It also reminds me how much I hate war and how deeply I wish we could all get along.  

Here is to the fallen, not just today, but everyday.



Monday, October 9, 2017

Thanksgiving 1942

Normally,  when Canadian Thanksgiving rolls around,  I am on some softball park sweating every once of fluid I have out of my body while I watch my daughter play softball.  But not this year....  This year, for the first time in close to a decade, I had the chance to celebrate Canadian Thanksgiving, albeit still sweating, but this time over my stove while preparing a traditional feast for a group of people I am most thankful for.   My Floridian neighbors who watch my house while I am traveling around the country in the pursuit of history and for a mom and her family who seamlessly step up to fill my shoes for Aly when needed.  What would I do without these people?  

Whether they wanted it or not,  having them in the house became a history lesson.  The photos, planes and war memorabilia that decorate my dining room inspired them ask questions which gave me a chance to tell them the story of a group of brave unknown servicemen who stepped up for our freedom in a barren and lonely place that so few know about.   Believe me, the pleasure was all mine... it they had not left, I'd still be talking... smile. 

Let's take a look at what the 111(F) Squadron, RCAF and the rest of the folks at Fort Glenn on Umank were doing October 8th, 1942.   Not celebrating Canadian Thanksgiving that is for sure...  Take a look.


Keep in mind, at this time, half the Canadian squadron had been at Fort Glen for three months and attached to the Army Air Corps while the other half remained on duty at Elmendof.  Therefore you will see two separate entries, one from the group at Elmendorf and the other from Umank.  At this time, Canadian airmen made up roughly one third of the air strength in the Aleutians.   

8-10-1942

ELMENDORF

LAC Ward, H.D. Fabric Worker, became an acting Corporal (unpaid). Sergant Wise, L. was discharged from Post Hospital. A large portion of our squadron that is at Elmendorf received Typhoid shots. The first word of the pending movement of our pending squadron to Kodiak. A Signal was sent to Umnak for all personal of No. 111 (F) Squadron to return to Elmendorf as soon as possible. Flying time total was 5:10hrs.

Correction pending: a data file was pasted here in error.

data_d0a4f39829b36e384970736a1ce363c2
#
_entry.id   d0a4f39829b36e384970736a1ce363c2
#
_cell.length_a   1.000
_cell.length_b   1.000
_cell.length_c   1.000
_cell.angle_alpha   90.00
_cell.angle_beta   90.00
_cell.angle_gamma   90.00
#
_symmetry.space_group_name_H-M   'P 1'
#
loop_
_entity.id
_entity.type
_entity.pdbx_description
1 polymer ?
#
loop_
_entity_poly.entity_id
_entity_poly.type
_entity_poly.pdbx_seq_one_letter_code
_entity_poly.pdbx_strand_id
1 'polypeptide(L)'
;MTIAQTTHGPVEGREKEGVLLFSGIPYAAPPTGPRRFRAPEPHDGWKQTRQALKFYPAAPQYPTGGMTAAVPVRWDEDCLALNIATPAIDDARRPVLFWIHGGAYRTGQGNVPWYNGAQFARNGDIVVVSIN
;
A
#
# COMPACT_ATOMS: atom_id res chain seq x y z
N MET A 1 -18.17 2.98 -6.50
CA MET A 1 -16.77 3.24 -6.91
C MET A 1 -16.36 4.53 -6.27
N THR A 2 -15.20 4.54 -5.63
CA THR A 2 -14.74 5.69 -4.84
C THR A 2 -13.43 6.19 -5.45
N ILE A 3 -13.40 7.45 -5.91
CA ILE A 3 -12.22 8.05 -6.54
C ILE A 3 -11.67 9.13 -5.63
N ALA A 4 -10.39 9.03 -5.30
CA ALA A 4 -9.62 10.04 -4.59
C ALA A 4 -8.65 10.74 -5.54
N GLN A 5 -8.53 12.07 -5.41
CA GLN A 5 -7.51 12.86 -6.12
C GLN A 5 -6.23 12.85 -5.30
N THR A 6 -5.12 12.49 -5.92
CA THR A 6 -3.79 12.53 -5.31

UMNAK

Pilot Officer O.J. Eskil and Flight Sergent Stusiak and Skelly on patrol today.  Weather poor. Signal received from Elmendorf notifying us to return to Elmendorf as soon as possible. Everyone busy arranging for quick move. Signal sent to Fireplace for flying officers Gohl and Lynch, and pilot officer Gooding to return immediately. The pilots of the Army Air Corps 11th Pursuit Squadron came over and paid us a visit of "Congratulations" on the **Kiska Mission. The books for our Umnak Detachment Library, so kindly donated by the American Red Cross, were turned over to the 11th Pursuit Squadron, U.S. Army Air Corps. Flying Officers Gohl and Lynch and Pilot Officer Gooding arrived from *Fireplace at 17:15 hours. Flying time total 7:00hrs. 


*Fireplace was the Canadian code name for the base on Adak.  
**The Kiska Mission is the first offensive mission the Canadians saw in Alaska.  On September 25th, 1942,  four RCAF Pilots: P/O Lynch, P/O Gooding, P/O Gohl and S/L Boomer, were chosen to fly with the 11th Pursuit's,  343rd Squadron on a escorted bombing mission over Japanese occupied Kiska Island.  The mission was a success.  Many targets were destroyed as well as the take down of two enemy rufes.  RCAF S/L Boomer credited with one of them and Maj. Jack Chennault, son of Brig. Gen. Claire Chennault, claiming the second.  S/L Boomer's take down will forever be in history as the only RCAF victory in the Pacific Theater.  Before arriving in the Aleutians, the Canadian Squadron Leader also had victories in the skies over Europe.  Read more about the Aleutian mission here